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Every year, 140,000 men and women are told they have colorectal cancer and a further 40,000 of those people die from it.
These numbers make colorectal cancer one of the deadliest cancers.
March is Colorectal Cancer Awareness Month so we want the members of our community to not only be aware of their personal risk, but to make changes to decrease their chances of developing this disease. Keep reading to learn more about colorectal cancer risk factors.
- Smoking. It’s no surprise that colorectal cancer can be caused by smoking, especially considering how smoking can leave carcinogenic tobacco byproducts in your body’s tissues. It also increases your risk for a whole other host of cancers including lung, throat, breast and others. Stay away from e-cigarettes, or “vaping,” and smoking hookah as well. They’re also incredibly harmful. Visit this page to find resources on how you can quit smoking.
- Red & Processed Meats. Having a diet with lots of red meats, like pork, beef and lamb, can significantly increase your risk of colorectal cancer. Eating meats that are overly processed, like hot dogs and chorizo, has also been shown to have adverse effects. Try to stick with lean, white meats, like chicken and fish, and save the hotdogs for a ballpark game.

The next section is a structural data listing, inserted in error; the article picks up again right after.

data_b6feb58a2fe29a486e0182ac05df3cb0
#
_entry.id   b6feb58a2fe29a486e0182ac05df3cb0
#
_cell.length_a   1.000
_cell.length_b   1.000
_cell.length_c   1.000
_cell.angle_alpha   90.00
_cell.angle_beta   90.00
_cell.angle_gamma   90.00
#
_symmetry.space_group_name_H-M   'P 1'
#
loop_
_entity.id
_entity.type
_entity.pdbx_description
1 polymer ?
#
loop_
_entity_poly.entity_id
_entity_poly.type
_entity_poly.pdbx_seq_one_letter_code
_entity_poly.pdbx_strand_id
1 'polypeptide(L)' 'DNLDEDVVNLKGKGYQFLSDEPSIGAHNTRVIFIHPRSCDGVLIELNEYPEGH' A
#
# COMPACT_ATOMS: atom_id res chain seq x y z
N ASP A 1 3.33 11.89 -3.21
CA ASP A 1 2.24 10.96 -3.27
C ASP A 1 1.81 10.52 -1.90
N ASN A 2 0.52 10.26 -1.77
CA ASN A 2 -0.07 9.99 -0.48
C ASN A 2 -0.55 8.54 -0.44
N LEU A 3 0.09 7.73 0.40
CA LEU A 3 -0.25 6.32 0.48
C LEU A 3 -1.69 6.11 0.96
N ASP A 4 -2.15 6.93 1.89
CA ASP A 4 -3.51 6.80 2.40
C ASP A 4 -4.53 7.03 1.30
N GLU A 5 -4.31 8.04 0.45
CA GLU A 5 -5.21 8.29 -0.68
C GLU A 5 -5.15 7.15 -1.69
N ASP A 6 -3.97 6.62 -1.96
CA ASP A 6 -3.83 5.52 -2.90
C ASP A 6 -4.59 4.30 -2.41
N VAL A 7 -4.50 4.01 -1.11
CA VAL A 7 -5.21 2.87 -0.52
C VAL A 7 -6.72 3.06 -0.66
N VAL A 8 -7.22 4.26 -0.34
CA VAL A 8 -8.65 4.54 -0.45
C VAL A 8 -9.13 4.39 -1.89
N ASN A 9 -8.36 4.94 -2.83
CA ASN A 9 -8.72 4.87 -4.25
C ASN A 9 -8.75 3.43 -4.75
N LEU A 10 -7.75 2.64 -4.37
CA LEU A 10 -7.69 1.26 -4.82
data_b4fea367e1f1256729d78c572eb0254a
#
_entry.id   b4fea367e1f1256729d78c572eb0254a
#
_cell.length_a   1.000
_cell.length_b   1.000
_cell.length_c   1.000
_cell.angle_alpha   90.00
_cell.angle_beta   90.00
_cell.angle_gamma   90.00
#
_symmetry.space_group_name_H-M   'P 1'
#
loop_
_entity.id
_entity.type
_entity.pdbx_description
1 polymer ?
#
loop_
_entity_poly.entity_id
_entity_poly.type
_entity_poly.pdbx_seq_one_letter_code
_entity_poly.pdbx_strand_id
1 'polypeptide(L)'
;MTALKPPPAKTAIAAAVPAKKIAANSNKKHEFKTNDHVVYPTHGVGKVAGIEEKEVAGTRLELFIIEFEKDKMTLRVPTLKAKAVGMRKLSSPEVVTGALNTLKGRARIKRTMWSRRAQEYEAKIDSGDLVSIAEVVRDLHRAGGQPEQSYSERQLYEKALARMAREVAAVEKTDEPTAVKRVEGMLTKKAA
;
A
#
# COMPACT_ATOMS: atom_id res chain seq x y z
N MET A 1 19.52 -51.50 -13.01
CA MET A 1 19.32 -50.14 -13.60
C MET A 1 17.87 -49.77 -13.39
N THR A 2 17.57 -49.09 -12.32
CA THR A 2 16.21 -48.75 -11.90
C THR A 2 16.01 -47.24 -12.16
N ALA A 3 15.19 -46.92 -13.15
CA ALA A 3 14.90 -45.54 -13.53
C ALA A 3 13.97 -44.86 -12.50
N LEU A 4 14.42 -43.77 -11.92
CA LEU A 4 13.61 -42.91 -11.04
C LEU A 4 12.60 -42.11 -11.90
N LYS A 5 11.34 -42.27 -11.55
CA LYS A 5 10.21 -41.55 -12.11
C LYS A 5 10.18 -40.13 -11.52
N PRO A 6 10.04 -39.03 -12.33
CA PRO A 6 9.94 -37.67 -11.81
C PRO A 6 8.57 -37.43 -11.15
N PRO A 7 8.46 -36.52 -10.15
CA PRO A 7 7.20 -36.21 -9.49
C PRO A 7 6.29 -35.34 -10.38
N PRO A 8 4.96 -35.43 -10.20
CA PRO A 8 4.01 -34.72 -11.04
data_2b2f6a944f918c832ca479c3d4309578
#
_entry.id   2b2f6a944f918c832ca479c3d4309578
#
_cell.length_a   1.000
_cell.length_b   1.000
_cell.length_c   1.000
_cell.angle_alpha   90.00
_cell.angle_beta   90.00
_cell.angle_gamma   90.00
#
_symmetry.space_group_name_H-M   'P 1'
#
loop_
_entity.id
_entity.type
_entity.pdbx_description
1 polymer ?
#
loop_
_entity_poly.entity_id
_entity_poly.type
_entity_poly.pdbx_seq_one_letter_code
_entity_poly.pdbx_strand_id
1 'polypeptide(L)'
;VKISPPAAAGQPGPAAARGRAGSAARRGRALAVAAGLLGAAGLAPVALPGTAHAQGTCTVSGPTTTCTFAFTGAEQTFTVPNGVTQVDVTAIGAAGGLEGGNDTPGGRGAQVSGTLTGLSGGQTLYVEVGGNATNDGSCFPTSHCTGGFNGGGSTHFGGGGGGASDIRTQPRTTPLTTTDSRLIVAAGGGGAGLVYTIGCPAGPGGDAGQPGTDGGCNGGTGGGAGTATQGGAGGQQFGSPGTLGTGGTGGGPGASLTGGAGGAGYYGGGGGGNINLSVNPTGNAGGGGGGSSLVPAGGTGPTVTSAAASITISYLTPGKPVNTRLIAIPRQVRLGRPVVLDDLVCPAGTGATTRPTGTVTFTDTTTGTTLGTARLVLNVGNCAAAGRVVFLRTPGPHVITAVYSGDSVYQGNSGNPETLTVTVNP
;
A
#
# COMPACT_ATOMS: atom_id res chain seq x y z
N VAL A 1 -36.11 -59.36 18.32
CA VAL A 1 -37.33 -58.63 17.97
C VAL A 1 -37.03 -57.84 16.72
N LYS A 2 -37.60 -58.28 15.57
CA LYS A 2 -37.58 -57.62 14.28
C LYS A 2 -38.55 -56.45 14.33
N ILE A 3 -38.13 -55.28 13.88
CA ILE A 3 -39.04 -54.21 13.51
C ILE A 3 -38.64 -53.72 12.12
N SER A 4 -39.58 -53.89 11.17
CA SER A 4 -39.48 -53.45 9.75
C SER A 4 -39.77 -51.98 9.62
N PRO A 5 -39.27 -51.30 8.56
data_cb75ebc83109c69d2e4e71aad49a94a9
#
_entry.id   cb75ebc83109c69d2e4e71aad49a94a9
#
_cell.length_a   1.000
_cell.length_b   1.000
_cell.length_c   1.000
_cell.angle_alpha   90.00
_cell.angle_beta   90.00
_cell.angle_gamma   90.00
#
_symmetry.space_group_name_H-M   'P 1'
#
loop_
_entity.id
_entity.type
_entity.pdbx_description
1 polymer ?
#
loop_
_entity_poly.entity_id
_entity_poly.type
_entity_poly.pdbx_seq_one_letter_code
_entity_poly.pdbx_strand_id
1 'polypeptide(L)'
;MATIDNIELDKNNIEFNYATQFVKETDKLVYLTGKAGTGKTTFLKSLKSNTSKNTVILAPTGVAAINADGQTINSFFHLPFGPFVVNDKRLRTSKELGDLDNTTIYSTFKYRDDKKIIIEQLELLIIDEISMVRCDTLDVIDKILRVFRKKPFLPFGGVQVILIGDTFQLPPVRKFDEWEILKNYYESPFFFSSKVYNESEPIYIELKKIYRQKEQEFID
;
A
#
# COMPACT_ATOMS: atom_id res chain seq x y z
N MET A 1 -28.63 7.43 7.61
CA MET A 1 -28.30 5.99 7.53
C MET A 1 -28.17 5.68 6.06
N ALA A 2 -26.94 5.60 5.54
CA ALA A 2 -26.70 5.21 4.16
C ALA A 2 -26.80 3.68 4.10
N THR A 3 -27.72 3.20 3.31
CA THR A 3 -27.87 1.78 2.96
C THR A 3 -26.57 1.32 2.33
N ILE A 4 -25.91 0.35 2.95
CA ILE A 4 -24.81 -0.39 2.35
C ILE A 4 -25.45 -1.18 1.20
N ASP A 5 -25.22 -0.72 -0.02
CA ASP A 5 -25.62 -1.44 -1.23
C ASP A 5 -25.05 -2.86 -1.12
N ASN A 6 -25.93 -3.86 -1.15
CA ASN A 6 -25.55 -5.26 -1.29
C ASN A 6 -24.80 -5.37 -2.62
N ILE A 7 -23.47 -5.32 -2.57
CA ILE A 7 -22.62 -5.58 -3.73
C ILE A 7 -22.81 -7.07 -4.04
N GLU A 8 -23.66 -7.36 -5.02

- Physical Inactivity and Obesity. Those who are significantly overweight or obese for most of their lives have an increased risk, especially if you have a large waistline. Being obese and having minimum physical activity seems to affect men more than women in terms of risk, but it can raise your chances no matter your gender.
- Frying Your Foods. Just as eating too many red meats can increase your risk, so can frying, grilling and broiling your foods, especially meats. When you cook your foods at very high temperatures, certain chemicals are produced and seep into your food. It’s not entirely clear how much this increases your chances of developing colorectal cancer, but there is a correlation.
- Family History & Inherited Mutations. Most people diagnosed with colorectal cancer won’t have any family history, but as many as 1 in 5 individuals diagnosed with this disease will. It’s important to learn more about your familial risk – any direct relation, like a mother, father, sister or brother, should be a reason for concern, especially if they’re diagnosed before they’re 45 years old. In some cases, around 5 – 10% of all colorectal cancers, the individual has an inherited gene mutation that causes the cancer. The most common of these mutations are Familial Adenomatous Polyposis (FAP) and Lynch Syndrome (hereditary non-polyposis colorectal cancer, or HNPCC). These mutations tend to cause cancers early in life so it’s important to discuss any concerns you have with your physician, no matter your age.
- Racial & Ethnic Background. Blacks have the highest incidence and mortality rates of colorectal cancer than any other race. It isn’t completely understood why yet, but experts believe there may be a connection with education and early testing and prevention accessibility. Ashkenazi Jews, specifically those of Eastern-European Jewish descent, also have a high incidence rate of colorectal cancer.
It’s important to remember that these are only risk factors and many individuals have one or more of these and never develop colorectal cancer. Reducing your risk of this disease is beneficial to your total health and well-being, not just in preventing colorectal cancer.
Want to learn more about personal risk and prevention? Visit this link.
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